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Is it just yourself, or can other people hear it too?

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migrated from Jan 24 '14 at 20:09

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When you listen to your own voice while you are speaking or singing, you are not only hearing what is being projected; you are also hearing the internal resonances of your skull and, arguably, your entire body. You are also NOT hearing a lot of the frequency attenuation that results from projecting your voice through your nasal cavities. So you think you sound bassier and less nasal than others do, and you would both be right.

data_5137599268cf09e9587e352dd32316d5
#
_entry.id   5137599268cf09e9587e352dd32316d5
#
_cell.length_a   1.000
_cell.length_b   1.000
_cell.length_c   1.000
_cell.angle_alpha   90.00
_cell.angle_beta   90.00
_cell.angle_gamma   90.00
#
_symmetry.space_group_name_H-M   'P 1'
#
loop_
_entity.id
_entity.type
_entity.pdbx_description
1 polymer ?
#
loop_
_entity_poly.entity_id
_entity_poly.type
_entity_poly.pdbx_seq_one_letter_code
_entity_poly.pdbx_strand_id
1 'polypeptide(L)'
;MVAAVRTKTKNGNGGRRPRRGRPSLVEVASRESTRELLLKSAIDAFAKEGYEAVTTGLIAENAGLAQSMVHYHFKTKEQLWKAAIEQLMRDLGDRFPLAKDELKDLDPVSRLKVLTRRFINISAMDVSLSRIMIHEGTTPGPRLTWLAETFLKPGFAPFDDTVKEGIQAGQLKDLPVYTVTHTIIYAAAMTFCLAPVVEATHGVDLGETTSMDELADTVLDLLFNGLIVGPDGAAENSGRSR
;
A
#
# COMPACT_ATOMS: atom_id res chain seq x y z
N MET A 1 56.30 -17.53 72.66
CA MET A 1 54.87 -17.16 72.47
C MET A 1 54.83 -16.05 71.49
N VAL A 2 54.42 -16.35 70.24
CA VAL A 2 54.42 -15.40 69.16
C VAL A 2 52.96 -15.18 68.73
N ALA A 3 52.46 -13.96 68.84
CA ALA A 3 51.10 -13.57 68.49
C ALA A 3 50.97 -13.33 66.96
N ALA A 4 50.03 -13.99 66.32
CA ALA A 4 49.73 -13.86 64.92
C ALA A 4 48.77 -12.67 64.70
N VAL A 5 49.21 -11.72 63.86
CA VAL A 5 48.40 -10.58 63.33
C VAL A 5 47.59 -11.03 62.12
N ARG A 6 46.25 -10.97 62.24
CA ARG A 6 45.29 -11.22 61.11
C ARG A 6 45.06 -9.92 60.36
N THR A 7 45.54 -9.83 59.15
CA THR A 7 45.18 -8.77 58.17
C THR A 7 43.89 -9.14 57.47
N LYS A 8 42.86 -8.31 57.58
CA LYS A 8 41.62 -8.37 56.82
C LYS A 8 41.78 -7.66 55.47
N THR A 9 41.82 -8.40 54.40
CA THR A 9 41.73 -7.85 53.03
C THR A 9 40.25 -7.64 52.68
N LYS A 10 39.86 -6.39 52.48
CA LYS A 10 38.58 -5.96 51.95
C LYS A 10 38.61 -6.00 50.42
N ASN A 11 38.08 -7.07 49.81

Add to that, then, the vagaries of various microphones and their patterns and proximity effects, preamps, a/d convertors, the medium, d/a convertors, the cables, the amp, the speakers, and the room, all which color the sound in one way or another, and it's easy to see why you sound "different" on a recording.

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+1 - Great answer. – boehj May 13 '11 at 11:41
Excellent answer. The reason you provide is probably the reason a Chihuahua still think it's a bad ass when it's barking at you. :) – Robert Oschler May 25 '11 at 2:49

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